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The Awakening

Authors: Philippa Sidle
Categories: John/Helena, Tony/Maya
Show Year: Y2
Rating: PG-13
Date: 1996
The Alphans have settled on a planet and started to have families, not realising that the planet has a life-threatening secret...
First published in the fanzine "Far Side of the Moon"
Average Rating: 3.0/5 (based on 8 reviews)

John Koenig stood back and looked over the little grave. It was neat and simple, but it wanted flowers. The land stretched desolately bare before him. Not a blade of grass on the naked hillside, not a leaf on the skeleton limbs of the nearby wood, not a glimmer of green behind him or ahead of him or around him. What had been a luxuriant abundant paradise was now a desert of rock and bare, wind-tossed soil. And gusting, choking dust.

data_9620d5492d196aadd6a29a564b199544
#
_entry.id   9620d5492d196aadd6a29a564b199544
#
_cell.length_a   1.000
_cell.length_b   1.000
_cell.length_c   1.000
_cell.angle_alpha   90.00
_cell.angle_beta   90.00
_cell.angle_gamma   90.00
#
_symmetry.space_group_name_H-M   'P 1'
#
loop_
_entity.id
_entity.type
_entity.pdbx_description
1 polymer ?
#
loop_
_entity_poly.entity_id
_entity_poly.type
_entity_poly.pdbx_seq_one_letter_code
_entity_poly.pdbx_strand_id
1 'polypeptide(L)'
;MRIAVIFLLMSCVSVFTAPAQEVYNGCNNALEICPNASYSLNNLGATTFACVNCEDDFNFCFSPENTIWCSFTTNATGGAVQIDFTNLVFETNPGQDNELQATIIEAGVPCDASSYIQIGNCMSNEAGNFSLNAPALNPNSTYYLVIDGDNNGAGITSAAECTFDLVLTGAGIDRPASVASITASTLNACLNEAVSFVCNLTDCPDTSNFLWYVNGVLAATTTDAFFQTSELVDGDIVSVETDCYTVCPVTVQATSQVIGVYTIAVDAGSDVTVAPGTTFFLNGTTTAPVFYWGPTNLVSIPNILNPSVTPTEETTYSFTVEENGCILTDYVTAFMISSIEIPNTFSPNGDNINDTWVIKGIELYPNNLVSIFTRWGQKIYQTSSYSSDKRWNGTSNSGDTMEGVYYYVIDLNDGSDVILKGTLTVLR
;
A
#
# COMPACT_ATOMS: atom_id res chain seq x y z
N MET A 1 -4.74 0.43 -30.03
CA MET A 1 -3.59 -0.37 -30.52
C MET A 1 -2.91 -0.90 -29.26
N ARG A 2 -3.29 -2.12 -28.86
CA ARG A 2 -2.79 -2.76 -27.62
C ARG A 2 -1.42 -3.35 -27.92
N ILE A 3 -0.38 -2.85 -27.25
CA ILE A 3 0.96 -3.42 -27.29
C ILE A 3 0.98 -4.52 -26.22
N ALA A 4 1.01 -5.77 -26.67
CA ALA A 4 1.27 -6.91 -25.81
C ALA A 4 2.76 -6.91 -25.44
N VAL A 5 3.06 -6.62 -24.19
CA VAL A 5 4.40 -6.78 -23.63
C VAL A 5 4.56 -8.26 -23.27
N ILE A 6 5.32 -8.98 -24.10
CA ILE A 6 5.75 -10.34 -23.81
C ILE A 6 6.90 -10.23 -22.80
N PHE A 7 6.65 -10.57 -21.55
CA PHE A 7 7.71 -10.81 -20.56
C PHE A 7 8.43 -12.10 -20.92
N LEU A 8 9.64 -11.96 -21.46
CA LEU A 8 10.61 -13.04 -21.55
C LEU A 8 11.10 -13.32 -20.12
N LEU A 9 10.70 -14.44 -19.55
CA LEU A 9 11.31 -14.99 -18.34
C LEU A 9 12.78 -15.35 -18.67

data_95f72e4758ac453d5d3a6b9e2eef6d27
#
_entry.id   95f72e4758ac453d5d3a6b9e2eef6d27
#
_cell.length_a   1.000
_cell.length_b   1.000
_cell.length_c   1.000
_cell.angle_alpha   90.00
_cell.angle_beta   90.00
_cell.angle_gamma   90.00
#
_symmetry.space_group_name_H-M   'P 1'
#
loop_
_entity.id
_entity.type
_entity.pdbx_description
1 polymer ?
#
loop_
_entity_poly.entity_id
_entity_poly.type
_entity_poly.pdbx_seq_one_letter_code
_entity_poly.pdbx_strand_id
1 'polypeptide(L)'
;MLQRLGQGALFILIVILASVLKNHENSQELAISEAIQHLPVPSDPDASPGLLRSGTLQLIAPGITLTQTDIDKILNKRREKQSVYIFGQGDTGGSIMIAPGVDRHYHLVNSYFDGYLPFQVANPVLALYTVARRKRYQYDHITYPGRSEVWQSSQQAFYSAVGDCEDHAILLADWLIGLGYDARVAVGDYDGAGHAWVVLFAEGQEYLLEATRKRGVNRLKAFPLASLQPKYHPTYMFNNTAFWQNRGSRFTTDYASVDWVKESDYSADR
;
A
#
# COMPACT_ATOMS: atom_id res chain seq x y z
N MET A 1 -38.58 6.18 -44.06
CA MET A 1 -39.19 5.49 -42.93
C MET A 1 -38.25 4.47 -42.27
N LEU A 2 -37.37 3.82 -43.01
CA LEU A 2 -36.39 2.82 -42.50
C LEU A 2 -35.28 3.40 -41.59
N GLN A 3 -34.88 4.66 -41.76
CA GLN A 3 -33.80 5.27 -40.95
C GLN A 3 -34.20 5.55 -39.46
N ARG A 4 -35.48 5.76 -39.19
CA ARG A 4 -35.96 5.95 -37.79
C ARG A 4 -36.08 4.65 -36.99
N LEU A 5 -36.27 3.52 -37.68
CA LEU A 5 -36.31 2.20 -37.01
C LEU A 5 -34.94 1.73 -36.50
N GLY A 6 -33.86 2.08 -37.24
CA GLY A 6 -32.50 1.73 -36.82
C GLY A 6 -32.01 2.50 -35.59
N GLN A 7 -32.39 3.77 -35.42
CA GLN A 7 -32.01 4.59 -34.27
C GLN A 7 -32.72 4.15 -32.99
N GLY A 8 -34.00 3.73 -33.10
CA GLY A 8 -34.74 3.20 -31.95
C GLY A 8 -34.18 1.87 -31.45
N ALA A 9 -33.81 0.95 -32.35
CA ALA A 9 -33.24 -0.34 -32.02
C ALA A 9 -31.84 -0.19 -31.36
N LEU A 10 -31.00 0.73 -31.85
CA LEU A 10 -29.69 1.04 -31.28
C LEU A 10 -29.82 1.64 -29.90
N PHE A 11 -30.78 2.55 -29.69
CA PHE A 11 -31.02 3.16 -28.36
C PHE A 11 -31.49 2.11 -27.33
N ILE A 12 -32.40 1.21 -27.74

The landscape seemed a lucid, nightmarish embodiment of his own inner world that cold morning. He felt numb and sick and helpless. Very early that morning, when the sky was only just greying to day, one of the babies had given up her three-day fight for life. The tiny starving child whom they had called Margaret would now never know her painfully-won inheritance. What had been the point of her three days spent on this world? Her twin brother Jamie would in all probability follow her. And then, it seemed all too likely, her mother...

He turned away from the grave and hurried back down into the village. Shying, hungry eyes stole glances at him as they passed, but no-one dared approach him.

The hospital was scrupulously white and clean, even now; particularly now, as Helena would have said. She had never allowed standards to fall. For the past seven months or so, when the famine had really begun to set in, she had been working herself to death, literally to death. Thanks to her efforts nobody had actually died from undernourishment, though three other babies born in recent months had been premature and succumbed to infection. And she had been as hungry as the rest of them, and pregnant too. He had managed to give her half his own food ration for nearly two months until she had found out, but it hadn't really been enough. Not when she was working like that, and carrying twins, and not as strong as many of the younger women. She was very ill now.